Although COVID-19 remains a concern, many people have started traveling again — both for business and pleasure. Unfortunately, as travel demand has increased, so has travel-related fraud.
For example, some fraud perpetrators posing as airline employees call would-be victims to try to elicit credit card numbers. Other scam artists send phishing emails that appear to offer cheap seats or rooms. And there are plenty of fake websites masquerading as legitimate travel companies.
Don’t fall for fraud
As you plan your next trip, take these steps to help reduce fraud risk:
Ignore unsolicited communications. Whether you receive an email, text, flyer or telemarketing call regarding travel bargains, it’s probably smart to ignore it. Afraid of missing out on a legitimate deal? Directly contact the airline, hotel or rental car company featured in the promotion.
Book with established companies. Whether traveling for business or pleasure, make reservations with companies with names you know. If you’re booking with a new service provider, read online reviews by fellow travelers. Some review platforms allow you to search using keywords, others identify keywords frequently used by reviewers and allow you to filter for those reviews. Also perform an online search with the name of the company and words such as “fraud” or “scam.”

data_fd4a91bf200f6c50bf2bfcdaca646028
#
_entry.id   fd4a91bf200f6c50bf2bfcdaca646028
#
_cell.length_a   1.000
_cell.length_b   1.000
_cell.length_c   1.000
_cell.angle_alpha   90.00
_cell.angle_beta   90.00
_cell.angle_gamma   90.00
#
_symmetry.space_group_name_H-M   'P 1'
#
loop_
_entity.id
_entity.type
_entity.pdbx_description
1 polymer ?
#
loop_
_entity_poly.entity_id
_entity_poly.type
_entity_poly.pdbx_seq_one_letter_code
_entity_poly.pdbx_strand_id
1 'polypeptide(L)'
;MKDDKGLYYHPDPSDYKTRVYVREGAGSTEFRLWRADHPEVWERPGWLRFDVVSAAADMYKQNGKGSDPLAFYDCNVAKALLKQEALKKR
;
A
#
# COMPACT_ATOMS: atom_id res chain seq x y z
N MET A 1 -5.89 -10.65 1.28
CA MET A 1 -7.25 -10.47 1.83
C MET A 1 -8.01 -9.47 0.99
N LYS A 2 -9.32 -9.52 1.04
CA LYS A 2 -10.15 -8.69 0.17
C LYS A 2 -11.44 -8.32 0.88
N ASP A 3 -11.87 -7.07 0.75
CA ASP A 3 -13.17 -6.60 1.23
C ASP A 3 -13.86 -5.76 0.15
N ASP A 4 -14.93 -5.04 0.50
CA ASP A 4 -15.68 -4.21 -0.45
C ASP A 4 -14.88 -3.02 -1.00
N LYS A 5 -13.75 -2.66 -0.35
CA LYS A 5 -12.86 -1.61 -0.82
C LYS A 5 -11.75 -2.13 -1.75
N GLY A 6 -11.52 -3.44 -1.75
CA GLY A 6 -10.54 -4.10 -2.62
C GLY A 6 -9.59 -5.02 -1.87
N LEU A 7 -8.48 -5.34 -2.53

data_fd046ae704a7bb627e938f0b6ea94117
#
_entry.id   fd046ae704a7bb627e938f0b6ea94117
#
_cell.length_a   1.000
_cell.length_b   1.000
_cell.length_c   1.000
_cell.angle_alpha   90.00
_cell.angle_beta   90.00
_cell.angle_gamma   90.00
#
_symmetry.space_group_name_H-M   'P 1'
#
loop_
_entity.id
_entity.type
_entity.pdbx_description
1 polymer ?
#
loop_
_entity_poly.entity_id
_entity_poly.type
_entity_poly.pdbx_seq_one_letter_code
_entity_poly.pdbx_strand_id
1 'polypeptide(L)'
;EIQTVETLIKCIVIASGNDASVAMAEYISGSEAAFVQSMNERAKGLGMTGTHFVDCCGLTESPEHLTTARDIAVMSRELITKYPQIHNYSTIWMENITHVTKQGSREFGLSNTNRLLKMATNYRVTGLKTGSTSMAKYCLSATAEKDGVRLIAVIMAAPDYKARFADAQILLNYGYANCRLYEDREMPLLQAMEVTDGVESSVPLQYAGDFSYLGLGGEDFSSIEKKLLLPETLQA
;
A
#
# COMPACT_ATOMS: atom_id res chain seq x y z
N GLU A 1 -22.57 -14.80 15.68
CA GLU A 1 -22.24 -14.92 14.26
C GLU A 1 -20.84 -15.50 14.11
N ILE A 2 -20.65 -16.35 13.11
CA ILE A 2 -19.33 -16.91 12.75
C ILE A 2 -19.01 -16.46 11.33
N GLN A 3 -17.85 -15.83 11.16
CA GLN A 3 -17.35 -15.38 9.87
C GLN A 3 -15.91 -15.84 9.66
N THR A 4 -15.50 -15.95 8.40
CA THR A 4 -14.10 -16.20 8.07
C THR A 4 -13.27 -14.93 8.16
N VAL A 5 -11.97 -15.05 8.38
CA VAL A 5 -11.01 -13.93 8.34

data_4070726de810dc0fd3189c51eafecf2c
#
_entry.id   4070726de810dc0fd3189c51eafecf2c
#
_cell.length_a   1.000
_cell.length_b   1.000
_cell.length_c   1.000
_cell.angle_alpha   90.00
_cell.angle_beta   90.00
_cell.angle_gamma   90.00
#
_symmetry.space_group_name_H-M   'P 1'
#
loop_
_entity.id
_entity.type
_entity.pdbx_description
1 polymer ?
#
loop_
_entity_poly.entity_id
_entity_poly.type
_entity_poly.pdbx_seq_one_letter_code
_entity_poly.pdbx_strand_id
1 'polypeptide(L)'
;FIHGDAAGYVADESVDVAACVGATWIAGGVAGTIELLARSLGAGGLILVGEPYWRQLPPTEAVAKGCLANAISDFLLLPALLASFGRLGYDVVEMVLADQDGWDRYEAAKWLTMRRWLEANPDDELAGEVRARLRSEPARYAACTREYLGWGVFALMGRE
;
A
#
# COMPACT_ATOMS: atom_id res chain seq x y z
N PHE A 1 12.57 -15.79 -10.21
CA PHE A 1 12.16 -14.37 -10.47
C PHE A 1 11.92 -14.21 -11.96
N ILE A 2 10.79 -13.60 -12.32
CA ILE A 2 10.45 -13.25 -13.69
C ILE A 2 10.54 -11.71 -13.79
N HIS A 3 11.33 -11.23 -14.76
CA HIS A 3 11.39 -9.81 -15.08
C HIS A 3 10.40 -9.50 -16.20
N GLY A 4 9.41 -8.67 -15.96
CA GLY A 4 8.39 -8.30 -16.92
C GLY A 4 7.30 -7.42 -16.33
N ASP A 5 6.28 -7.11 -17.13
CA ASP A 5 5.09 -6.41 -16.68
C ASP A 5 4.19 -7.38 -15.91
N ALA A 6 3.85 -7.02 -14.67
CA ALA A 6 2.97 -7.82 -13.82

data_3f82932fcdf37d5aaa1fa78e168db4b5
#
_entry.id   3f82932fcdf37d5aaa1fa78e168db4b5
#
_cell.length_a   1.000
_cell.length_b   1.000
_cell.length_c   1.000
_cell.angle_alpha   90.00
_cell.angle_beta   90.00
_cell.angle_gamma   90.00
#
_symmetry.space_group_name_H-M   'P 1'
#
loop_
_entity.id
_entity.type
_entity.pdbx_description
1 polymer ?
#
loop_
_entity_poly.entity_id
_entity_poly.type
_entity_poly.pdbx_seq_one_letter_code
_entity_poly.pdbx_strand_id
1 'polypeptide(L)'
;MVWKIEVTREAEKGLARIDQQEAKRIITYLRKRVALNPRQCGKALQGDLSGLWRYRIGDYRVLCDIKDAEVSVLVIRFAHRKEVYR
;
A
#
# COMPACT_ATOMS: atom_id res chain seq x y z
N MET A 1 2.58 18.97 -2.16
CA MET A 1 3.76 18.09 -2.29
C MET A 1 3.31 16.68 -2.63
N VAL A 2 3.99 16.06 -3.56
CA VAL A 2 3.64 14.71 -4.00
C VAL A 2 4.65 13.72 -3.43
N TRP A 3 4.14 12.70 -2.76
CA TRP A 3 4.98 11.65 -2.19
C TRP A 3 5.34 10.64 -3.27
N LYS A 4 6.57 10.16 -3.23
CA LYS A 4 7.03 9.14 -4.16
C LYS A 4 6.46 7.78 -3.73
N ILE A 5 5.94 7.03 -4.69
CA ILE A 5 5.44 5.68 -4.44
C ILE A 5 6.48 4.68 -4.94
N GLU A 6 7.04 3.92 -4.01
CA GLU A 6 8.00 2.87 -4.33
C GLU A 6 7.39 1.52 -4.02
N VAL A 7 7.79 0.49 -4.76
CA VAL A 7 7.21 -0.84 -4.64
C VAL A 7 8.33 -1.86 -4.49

Watch out for lodging scams. Many travelers use online property marketplaces to find lodging. But you need to scrutinize listings. Some fraud perpetrators post ads for nonexistent properties with enticing, below-market rates. If a “property owner” asks you to move the conversation off the site to avoid fees, refuse the request. Reputable platforms provide certain protections, such as insurance in the event the transaction results in fraud. They also keep your credit card information confidential.
Work with trusted services. If you travel frequently for business or pleasure or don’t have time to research trips, consider engaging a travel advisor or travel agent. These professionals maintain close working relationships with legitimate companies, know about the latest deals, may be able to provide insider tips about your destination and can, of course, make reservations for you.
Go with your gut
Before booking your vacation or business trip, scrutinize it for signs of fraud. If you doubt the legitimacy of a service provider or are suspicious of individuals involved in a transaction, go with your gut and look elsewhere. Safe travel requires due diligence that starts long before your journey begins.
© 2021 Covenant CPA
As we continue to come out of the COVID-19 pandemic, you may be traveling again for business. Under tax law, there are a number of rules for deducting the cost of your out-of-town business travel within the United States. These rules apply if the business conducted out of town reasonably requires an overnight stay.
Note that under the Tax Cuts and Jobs Act, employees can’t deduct their unreimbursed travel expenses through 2025 on their own tax returns. That’s because unreimbursed employee business expenses are “miscellaneous itemized deductions” that aren’t deductible through 2025.